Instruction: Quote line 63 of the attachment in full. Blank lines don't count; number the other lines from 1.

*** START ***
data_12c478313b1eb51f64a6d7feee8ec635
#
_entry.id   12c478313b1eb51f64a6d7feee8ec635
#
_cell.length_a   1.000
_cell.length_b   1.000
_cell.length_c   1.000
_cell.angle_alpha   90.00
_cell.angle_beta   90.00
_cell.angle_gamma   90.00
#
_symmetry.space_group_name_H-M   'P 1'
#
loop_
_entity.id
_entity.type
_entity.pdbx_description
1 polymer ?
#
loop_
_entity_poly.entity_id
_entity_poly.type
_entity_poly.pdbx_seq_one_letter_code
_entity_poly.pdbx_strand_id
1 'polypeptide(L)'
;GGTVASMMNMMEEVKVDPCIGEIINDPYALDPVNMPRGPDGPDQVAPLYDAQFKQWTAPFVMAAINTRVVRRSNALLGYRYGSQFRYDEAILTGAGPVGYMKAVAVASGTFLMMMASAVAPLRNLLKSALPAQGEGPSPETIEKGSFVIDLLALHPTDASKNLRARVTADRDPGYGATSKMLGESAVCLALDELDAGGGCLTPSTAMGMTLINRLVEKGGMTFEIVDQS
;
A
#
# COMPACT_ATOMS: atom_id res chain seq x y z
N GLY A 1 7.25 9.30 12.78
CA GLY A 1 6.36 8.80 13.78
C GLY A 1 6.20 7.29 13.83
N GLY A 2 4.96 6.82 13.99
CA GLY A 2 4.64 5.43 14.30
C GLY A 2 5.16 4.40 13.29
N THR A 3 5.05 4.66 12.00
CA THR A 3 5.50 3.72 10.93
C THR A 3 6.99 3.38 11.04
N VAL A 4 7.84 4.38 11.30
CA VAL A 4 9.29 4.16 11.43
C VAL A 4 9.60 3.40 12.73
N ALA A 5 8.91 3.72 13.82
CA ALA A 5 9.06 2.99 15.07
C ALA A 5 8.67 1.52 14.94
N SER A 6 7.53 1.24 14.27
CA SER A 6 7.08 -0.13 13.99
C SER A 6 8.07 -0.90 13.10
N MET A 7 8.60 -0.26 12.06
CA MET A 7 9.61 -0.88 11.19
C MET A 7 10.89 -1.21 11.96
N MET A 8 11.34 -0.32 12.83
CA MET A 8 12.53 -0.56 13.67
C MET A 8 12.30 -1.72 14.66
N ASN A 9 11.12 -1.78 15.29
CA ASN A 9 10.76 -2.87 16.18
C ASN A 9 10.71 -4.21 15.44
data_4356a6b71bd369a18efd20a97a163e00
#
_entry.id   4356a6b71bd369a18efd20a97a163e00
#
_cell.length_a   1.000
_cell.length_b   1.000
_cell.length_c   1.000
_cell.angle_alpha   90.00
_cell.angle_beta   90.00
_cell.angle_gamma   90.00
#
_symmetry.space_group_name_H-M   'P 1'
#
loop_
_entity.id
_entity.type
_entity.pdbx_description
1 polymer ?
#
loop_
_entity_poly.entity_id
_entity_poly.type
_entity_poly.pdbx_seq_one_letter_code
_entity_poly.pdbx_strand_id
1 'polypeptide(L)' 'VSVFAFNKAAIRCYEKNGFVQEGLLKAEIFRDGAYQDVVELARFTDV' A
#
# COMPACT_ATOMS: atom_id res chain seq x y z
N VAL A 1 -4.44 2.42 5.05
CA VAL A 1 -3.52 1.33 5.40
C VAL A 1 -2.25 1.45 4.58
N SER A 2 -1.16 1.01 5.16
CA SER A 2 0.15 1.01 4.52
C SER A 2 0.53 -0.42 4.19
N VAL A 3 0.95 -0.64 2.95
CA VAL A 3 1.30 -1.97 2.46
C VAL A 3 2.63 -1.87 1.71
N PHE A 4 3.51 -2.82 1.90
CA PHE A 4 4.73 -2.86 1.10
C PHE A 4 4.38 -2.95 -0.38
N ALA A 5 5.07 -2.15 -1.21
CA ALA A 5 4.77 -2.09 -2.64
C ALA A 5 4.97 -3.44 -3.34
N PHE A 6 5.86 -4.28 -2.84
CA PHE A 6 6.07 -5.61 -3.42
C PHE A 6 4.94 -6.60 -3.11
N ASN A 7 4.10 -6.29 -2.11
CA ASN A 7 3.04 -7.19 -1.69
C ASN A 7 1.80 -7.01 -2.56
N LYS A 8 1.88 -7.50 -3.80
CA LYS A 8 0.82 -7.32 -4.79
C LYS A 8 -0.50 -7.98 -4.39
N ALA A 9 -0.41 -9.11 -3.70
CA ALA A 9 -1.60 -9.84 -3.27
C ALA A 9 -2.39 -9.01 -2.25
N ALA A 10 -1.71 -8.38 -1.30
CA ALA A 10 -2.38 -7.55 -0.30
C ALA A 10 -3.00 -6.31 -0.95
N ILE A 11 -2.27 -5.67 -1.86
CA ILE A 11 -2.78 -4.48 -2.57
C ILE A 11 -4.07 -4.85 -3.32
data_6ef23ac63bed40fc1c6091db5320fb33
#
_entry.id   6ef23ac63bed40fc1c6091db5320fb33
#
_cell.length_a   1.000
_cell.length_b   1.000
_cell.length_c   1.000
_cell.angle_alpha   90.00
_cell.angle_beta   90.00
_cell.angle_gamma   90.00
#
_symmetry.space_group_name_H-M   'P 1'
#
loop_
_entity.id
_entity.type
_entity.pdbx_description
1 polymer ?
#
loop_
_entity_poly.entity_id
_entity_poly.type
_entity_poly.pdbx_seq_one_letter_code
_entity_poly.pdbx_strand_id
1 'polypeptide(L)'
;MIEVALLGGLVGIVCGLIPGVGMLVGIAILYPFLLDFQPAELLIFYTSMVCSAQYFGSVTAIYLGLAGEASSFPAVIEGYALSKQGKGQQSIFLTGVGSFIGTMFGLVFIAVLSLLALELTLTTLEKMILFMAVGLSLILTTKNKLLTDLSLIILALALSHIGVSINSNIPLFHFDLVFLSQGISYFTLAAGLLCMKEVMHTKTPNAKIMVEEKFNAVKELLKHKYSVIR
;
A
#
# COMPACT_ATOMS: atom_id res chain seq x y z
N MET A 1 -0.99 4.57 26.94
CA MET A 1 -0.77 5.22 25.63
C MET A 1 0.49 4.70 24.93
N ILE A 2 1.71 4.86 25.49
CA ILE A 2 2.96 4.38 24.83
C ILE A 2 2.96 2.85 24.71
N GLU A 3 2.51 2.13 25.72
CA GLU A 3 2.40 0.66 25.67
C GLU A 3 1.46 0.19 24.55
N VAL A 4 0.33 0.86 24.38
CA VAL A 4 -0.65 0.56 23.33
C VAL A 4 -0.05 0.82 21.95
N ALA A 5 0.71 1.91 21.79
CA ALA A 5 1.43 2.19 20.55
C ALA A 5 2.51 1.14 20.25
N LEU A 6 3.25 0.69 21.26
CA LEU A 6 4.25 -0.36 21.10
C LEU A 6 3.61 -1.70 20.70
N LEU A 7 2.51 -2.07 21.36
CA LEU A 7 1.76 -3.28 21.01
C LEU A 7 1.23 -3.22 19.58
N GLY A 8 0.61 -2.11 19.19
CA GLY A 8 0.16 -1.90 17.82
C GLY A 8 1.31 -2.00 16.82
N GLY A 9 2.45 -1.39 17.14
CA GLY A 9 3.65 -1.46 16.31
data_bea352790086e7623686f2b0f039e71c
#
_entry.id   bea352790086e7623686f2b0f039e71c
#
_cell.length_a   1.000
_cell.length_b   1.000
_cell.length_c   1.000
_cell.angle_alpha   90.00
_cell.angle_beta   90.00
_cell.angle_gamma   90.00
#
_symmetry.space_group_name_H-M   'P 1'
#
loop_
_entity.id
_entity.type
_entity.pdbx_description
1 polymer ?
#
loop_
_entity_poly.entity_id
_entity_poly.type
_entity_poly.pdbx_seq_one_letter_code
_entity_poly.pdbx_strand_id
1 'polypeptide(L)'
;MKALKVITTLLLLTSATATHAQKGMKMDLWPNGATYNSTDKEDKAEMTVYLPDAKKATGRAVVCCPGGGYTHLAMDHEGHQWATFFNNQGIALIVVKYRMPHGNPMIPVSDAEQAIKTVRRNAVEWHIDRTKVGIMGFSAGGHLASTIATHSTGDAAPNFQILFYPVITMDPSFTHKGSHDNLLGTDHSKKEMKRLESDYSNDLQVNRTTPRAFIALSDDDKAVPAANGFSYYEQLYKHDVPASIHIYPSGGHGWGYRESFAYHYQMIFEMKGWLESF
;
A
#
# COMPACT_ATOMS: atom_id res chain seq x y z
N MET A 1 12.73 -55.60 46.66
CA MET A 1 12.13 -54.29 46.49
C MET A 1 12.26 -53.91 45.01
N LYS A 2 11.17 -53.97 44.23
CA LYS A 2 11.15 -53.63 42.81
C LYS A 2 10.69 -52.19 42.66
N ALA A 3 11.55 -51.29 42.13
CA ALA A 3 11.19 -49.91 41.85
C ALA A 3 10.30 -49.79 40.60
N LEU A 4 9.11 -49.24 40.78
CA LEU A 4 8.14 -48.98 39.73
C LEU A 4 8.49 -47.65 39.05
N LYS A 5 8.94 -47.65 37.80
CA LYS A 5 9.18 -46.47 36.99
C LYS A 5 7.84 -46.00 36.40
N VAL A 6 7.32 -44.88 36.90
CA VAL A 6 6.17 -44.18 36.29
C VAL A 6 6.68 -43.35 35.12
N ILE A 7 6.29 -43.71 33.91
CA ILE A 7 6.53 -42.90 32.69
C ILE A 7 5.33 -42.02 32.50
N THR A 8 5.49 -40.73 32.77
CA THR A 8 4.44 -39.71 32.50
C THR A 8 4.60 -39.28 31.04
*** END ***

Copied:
_cell.length_b   1.000